International Women's Day - 8 March 2022

Weng Contemporary
Feb 16, 2022 2:45PM

ANDY WARHOL | Marilyn (Pink), 2011

Happy International Women's Day to all the fearless females out there!

While any day makes for a great opportunity to celebrate the women in your life, this upcoming International Women’s Day (on Tuesday, 8th of March) gives you that one extra reason to do exactly that. For this annual festivity, we created an intimate selection of 10 limited art editions by leading contemporary artists, you will not want to miss out.

Our International Women's Day 2022 Selection

Donald Baechler, Red Rose, 2005

Peter Blake, Marilyn (with Diamond Dust), 2010

Tracey Emin, On My Knees, 2021

Alex Katz, Yellow Tulips, 2014

Jeff Koons, Seated Ballerina, 2015

Thomas Schütte, Gisela, 2012

Sarah Slappey, Tied Up II, 2020

Donald Sultan, Yellow Mimosa, July 23, 2015, 2015

Any Warhol, Marilyn (Pink), 2011

Damien Hirst, Forever (large), 2020

Donald Baechler, Red Rose, 2005

“ I'm an abstract artist before anything else, for me, it's always been more about line, form, balance and the edge of the canvas—all these silly formalist concerns—than it has been about subject matter or narrative or politics.” —Donald Baechler

Donald Baechler is a renowned figurative artist, who emerged from the East Village art scene in the 1980s in New York. His works depict simple everyday objects that allude to the cultural symbolism of nostalgia and cliché.

The Red Rose is a notable imagery used in Baechler's works. The voluptuous, comic-style rose is universally understood as a symbol of love, sexuality, and femininity. Placed as the centerpiece of this silkscreen, the Red Rose is the main protagonist in this edition series. The image is initially referring to a photograph of a rose tattoo that Baechler photographed. Looking at this Red Rose silkscreen, one can only think of Gertrude Stein’s quote “a rose is a rose is a rose”, its beauty, simplicity, and pop-ness.

Donald Baechler in his studio

Peter Blake, Marilyn (with Diamond Dust), 2010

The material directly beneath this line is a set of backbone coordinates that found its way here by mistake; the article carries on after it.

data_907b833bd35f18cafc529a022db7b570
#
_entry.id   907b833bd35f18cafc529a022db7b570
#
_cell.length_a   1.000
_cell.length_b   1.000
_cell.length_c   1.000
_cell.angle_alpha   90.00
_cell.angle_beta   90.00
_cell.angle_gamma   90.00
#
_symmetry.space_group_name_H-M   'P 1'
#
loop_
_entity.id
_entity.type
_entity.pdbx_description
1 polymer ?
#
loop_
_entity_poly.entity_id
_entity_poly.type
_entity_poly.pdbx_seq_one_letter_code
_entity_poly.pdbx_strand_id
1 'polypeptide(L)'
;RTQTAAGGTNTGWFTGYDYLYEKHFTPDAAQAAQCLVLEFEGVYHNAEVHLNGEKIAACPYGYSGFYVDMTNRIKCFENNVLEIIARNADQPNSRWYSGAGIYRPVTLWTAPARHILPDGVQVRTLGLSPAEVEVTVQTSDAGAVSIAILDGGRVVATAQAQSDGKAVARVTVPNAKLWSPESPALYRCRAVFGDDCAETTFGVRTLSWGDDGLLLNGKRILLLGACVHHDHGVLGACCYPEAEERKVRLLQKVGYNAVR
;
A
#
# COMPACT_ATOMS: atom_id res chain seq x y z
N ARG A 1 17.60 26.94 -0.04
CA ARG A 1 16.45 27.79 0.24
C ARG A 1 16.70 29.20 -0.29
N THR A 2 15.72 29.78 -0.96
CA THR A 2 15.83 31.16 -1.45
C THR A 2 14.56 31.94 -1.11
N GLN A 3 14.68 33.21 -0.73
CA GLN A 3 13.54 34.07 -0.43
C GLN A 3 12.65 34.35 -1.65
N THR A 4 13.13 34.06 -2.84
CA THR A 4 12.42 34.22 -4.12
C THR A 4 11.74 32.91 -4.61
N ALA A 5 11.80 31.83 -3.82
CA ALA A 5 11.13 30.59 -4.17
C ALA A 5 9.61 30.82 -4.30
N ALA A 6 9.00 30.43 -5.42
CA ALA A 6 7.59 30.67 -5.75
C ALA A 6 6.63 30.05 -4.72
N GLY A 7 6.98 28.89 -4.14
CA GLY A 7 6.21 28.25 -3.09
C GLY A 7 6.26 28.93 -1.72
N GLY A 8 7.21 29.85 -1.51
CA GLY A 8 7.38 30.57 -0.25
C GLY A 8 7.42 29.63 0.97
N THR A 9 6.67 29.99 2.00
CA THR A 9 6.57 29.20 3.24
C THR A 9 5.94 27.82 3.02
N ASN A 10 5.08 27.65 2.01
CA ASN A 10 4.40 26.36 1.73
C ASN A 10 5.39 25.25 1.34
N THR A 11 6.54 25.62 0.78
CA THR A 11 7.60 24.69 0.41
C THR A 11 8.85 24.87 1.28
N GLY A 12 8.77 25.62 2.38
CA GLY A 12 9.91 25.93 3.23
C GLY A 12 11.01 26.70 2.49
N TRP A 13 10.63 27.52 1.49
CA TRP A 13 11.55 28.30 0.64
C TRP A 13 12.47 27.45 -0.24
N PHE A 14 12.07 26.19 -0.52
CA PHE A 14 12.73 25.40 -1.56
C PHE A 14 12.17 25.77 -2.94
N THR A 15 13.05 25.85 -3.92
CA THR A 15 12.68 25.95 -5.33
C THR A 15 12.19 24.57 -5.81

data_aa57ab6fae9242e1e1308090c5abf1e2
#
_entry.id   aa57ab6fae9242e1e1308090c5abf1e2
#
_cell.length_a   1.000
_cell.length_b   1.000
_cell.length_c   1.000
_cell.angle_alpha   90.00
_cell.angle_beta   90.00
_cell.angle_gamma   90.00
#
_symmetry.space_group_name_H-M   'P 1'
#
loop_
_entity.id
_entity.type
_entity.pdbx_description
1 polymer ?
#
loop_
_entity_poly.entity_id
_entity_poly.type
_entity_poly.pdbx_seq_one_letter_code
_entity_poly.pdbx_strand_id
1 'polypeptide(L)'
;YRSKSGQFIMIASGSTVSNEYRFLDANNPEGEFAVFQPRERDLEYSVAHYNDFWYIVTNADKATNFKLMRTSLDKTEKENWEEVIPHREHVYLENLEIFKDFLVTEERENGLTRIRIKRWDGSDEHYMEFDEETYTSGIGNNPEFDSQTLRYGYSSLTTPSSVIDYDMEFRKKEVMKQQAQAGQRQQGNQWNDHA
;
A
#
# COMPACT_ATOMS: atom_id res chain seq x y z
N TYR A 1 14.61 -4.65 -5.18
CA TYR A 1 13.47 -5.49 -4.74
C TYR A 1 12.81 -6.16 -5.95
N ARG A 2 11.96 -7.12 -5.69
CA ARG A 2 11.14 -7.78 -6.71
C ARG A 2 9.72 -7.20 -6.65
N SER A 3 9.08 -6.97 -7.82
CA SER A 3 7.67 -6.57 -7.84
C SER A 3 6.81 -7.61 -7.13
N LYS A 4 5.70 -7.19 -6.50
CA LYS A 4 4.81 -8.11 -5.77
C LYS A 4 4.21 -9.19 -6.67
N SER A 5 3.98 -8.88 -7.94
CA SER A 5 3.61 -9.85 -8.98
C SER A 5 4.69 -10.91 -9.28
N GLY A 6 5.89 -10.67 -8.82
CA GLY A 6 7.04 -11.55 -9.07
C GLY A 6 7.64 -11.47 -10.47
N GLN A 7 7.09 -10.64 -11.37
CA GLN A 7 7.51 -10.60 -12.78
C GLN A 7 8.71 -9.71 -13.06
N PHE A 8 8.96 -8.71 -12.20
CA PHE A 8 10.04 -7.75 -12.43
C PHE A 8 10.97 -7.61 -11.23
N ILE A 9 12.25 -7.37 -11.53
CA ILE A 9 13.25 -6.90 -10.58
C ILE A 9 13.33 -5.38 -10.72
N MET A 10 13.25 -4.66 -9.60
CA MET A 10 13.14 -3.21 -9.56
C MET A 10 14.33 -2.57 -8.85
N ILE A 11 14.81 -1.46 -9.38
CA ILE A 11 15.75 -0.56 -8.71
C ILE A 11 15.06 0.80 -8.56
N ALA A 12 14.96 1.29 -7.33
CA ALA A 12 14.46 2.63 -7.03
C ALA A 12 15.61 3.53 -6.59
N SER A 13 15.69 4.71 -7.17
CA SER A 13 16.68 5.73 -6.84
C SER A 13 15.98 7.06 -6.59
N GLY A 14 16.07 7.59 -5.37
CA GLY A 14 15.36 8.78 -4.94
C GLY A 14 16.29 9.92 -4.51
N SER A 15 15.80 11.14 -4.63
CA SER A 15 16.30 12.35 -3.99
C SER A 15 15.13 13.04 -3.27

Peter Blake in his studio working on Marilyn prints

“People say, "Why do you paint?" and I say, to make magic.” —Peter Blake

Peter Blake, best known for designing the album cover for the Beatles’ Sgt. Pepper’s Lonely Hearts Club Band, he considers painting to be central to his oeuvre. After studying at the Royal College of Art in London, he quickly achieved notoriety, receiving a knighthood for services to visual arts in 2002.

As a boy Peter Blake would often visit the cinema with his mother where he became an admiring follower of the Hollywood stars. This homage to Marilyn Monroe explores the relationship between celebrity icon and adoring fan through nostalgic childhood fantasies, and Blake’s silkscreen with Diamond Dust showcases Marilyn as an emblem of popular culture in a playful and affectionate way. The notable Marilyn is presented as a symbol of desire and set against a popping red background to compliment her signature smile, her mouth slightly open painted in a cherry lipstick colour. The work is finished with a shimmering layer of Diamond Dust for a glamorous finish and is signed and numbered by the artist. This is a limited edition series of only 150 Marilyn pieces.

Tracey Emin, On My Knees, 2021

“There should be something revelatory about art. It should be totally creative and open doors for new thoughts and experiences.” —Tracey Emin

A prominent member of the Young British Artists (YBAs), Tracey Emin´s production encompasses different mediums including film, painting, neon, embroidery, drawing, writing, installation and sculpture. Inspired by Edvard Munch and Egon Schiele, Emin maintained a continuity in themes throughout her career, exploring gender and relationships with sometimes explicit imagery.

Her work is intensely personal, revealing intimate details of her life with honesty and humour. Tracey Emin uses all aspects of her life in her art, turning her autobiography into broader statements about sex, love, death, freedom, and everyday life. This audacious and confessional approach earned her a nomination for the Turner Prize in 1999.

Tracey Emin working on On my Knees.

Alex Katz, Yellow Tulips, 2014

“Flowers are some of the most difficult forms to paint because you have to capture the spatial aspect, their physicality, the surface of the flowers, and the colors”—Alex Katz